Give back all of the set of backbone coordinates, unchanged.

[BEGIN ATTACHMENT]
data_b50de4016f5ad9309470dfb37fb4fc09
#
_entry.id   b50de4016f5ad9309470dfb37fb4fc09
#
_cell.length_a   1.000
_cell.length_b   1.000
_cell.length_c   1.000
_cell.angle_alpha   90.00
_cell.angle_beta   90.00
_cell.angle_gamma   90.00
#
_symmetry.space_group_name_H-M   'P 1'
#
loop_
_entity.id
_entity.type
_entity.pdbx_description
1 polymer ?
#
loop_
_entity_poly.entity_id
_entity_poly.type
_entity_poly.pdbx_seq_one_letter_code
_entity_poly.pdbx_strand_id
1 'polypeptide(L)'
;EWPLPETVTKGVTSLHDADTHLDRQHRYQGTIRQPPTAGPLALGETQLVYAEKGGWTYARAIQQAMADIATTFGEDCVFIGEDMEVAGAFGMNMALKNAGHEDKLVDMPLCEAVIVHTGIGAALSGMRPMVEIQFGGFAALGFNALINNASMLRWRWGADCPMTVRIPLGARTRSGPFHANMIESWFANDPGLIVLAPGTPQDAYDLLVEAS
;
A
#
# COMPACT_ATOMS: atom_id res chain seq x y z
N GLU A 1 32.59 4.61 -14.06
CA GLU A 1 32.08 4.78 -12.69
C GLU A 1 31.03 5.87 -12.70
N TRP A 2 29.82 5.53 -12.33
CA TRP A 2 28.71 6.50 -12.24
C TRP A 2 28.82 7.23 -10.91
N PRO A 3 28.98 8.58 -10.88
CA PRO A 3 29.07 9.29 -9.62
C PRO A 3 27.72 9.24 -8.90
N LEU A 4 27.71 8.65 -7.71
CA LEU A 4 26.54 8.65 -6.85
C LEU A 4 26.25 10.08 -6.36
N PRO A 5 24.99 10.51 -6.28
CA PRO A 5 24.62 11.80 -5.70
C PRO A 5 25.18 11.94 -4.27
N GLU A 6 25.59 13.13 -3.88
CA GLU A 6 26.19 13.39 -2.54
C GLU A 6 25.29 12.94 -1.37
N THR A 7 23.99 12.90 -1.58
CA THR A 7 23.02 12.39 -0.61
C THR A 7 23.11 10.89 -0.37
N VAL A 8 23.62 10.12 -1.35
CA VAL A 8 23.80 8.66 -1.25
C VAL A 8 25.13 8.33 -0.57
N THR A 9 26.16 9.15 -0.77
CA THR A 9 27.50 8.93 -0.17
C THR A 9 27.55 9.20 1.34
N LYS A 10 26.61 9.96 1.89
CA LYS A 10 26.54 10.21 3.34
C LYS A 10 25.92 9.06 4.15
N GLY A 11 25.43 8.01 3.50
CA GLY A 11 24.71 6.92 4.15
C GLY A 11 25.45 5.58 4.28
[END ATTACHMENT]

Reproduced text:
data_b50de4016f5ad9309470dfb37fb4fc09
#
_entry.id   b50de4016f5ad9309470dfb37fb4fc09
#
_cell.length_a   1.000
_cell.length_b   1.000
_cell.length_c   1.000
_cell.angle_alpha   90.00
_cell.angle_beta   90.00
_cell.angle_gamma   90.00
#
_symmetry.space_group_name_H-M   'P 1'
#
loop_
_entity.id
_entity.type
_entity.pdbx_description
1 polymer ?
#
loop_
_entity_poly.entity_id
_entity_poly.type
_entity_poly.pdbx_seq_one_letter_code
_entity_poly.pdbx_strand_id
1 'polypeptide(L)'
;EWPLPETVTKGVTSLHDADTHLDRQHRYQGTIRQPPTAGPLALGETQLVYAEKGGWTYARAIQQAMADIATTFGEDCVFIGEDMEVAGAFGMNMALKNAGHEDKLVDMPLCEAVIVHTGIGAALSGMRPMVEIQFGGFAALGFNALINNASMLRWRWGADCPMTVRIPLGARTRSGPFHANMIESWFANDPGLIVLAPGTPQDAYDLLVEAS
;
A
#
# COMPACT_ATOMS: atom_id res chain seq x y z
N GLU A 1 32.59 4.61 -14.06
CA GLU A 1 32.08 4.78 -12.69
C GLU A 1 31.03 5.87 -12.70
N TRP A 2 29.82 5.53 -12.33
CA TRP A 2 28.71 6.50 -12.24
C TRP A 2 28.82 7.23 -10.91
N PRO A 3 28.98 8.58 -10.88
CA PRO A 3 29.07 9.29 -9.62
C PRO A 3 27.72 9.24 -8.90
N LEU A 4 27.71 8.65 -7.71
CA LEU A 4 26.54 8.65 -6.85
C LEU A 4 26.25 10.08 -6.36
N PRO A 5 24.99 10.51 -6.28
CA PRO A 5 24.62 11.80 -5.70
C PRO A 5 25.18 11.94 -4.27
N GLU A 6 25.59 13.13 -3.88
CA GLU A 6 26.19 13.39 -2.54
C GLU A 6 25.29 12.94 -1.37
N THR A 7 23.99 12.90 -1.58
CA THR A 7 23.02 12.39 -0.61
C THR A 7 23.11 10.89 -0.37
N VAL A 8 23.62 10.12 -1.35
CA VAL A 8 23.80 8.66 -1.25
C VAL A 8 25.13 8.33 -0.57
N THR A 9 26.16 9.15 -0.77
CA THR A 9 27.50 8.93 -0.17
C THR A 9 27.55 9.20 1.34
N LYS A 10 26.61 9.96 1.89
CA LYS A 10 26.54 10.21 3.34
C LYS A 10 25.92 9.06 4.15
N GLY A 11 25.43 8.01 3.50
CA GLY A 11 24.71 6.92 4.15
C GLY A 11 25.45 5.58 4.28